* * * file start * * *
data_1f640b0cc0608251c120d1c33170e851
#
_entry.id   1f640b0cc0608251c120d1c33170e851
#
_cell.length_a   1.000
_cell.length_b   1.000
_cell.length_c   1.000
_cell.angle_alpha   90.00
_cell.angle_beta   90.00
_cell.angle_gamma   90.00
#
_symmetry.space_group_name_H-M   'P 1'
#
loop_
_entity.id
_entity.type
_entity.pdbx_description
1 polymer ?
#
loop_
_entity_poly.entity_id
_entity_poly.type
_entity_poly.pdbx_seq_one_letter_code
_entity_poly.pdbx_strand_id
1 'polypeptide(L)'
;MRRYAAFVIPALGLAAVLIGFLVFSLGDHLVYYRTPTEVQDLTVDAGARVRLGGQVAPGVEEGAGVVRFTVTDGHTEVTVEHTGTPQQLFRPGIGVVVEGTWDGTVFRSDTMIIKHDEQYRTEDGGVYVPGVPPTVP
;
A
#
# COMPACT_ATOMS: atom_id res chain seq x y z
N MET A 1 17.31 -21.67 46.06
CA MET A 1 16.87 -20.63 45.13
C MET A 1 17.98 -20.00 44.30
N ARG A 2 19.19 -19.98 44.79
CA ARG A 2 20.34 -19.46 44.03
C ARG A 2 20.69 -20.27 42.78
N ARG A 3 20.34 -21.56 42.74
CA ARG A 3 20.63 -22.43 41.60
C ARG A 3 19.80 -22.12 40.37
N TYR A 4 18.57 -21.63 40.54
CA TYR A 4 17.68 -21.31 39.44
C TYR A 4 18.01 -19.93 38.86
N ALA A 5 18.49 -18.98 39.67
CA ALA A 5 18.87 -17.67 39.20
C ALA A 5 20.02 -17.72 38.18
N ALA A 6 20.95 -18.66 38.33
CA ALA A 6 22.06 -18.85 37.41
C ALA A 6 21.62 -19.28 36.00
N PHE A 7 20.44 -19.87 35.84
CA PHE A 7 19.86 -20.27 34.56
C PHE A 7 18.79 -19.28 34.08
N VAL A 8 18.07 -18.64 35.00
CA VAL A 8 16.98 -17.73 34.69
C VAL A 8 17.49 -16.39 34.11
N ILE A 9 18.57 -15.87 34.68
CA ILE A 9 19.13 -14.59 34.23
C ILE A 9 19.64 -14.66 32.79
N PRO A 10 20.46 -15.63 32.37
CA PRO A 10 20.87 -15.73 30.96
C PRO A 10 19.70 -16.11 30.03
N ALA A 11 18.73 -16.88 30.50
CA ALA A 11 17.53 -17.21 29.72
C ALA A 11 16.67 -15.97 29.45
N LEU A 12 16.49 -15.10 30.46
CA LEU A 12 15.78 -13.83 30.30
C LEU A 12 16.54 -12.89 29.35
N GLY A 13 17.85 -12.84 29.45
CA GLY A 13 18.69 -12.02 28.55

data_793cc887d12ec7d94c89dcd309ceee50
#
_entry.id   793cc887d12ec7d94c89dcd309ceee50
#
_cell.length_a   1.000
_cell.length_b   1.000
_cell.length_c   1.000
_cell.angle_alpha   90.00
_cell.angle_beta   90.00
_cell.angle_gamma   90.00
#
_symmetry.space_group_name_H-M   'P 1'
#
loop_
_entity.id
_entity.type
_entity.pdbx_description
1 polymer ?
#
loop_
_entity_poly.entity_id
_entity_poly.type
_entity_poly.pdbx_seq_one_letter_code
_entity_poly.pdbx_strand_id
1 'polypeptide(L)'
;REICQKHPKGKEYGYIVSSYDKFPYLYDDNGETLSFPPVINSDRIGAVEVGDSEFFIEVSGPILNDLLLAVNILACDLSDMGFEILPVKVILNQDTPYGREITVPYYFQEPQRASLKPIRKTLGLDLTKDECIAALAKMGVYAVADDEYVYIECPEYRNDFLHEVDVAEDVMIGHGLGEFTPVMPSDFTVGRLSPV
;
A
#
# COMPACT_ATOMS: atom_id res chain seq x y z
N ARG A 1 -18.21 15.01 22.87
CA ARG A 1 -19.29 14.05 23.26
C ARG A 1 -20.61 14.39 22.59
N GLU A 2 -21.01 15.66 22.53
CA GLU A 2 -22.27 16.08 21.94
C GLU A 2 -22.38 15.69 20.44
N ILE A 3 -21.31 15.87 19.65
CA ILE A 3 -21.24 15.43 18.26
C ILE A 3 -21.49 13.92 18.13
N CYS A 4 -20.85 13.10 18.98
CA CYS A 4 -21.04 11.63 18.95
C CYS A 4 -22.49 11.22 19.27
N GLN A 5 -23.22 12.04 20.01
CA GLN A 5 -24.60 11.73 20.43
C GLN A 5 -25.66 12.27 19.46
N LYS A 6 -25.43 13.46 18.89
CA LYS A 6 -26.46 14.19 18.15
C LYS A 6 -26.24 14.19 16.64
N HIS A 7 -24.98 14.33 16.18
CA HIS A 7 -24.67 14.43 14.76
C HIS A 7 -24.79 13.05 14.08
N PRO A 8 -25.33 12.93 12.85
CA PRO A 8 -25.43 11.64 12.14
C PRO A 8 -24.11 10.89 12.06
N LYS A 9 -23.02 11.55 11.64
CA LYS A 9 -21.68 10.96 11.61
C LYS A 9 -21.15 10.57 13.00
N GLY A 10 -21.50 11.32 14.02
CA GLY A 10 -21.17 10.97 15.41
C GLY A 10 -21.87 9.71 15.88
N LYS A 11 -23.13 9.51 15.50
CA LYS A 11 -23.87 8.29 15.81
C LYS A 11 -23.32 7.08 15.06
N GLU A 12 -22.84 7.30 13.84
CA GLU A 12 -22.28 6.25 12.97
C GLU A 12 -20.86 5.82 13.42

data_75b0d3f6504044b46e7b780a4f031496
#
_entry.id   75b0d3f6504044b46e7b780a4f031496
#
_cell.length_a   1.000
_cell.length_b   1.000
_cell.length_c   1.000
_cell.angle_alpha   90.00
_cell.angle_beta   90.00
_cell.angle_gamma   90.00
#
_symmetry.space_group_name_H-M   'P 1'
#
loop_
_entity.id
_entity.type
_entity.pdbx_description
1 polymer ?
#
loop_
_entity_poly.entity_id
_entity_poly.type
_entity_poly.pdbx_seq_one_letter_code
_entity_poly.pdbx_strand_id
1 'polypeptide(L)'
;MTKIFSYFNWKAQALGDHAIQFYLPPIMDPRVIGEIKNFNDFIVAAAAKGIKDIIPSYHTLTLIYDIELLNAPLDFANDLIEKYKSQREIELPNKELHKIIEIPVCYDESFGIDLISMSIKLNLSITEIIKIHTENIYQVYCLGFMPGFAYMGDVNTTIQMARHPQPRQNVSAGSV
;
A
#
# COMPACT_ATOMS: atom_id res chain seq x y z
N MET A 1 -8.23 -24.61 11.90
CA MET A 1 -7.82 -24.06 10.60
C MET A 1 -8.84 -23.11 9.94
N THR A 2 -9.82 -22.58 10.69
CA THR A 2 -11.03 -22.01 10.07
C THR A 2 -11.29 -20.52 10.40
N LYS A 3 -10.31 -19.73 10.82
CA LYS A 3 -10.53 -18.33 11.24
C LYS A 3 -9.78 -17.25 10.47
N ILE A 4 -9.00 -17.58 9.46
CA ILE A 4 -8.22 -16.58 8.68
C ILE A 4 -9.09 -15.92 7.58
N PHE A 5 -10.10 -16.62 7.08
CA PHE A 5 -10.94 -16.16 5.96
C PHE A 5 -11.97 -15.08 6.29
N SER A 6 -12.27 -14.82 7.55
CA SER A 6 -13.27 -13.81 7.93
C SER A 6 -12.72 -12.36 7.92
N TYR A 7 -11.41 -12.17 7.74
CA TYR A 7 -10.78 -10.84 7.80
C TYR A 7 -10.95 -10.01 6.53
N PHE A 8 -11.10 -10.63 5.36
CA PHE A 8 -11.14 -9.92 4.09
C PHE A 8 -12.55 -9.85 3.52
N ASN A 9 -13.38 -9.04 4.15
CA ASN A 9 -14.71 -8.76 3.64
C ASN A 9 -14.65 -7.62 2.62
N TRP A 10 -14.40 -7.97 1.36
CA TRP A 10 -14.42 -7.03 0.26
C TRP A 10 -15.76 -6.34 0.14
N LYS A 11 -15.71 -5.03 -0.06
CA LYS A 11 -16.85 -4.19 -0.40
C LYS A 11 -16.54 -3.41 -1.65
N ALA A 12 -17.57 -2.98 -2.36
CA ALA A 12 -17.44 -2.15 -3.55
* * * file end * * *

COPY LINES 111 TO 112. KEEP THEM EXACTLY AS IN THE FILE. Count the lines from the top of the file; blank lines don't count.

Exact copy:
N GLN A 5 -23.22 12.04 20.01
CA GLN A 5 -24.60 11.73 20.43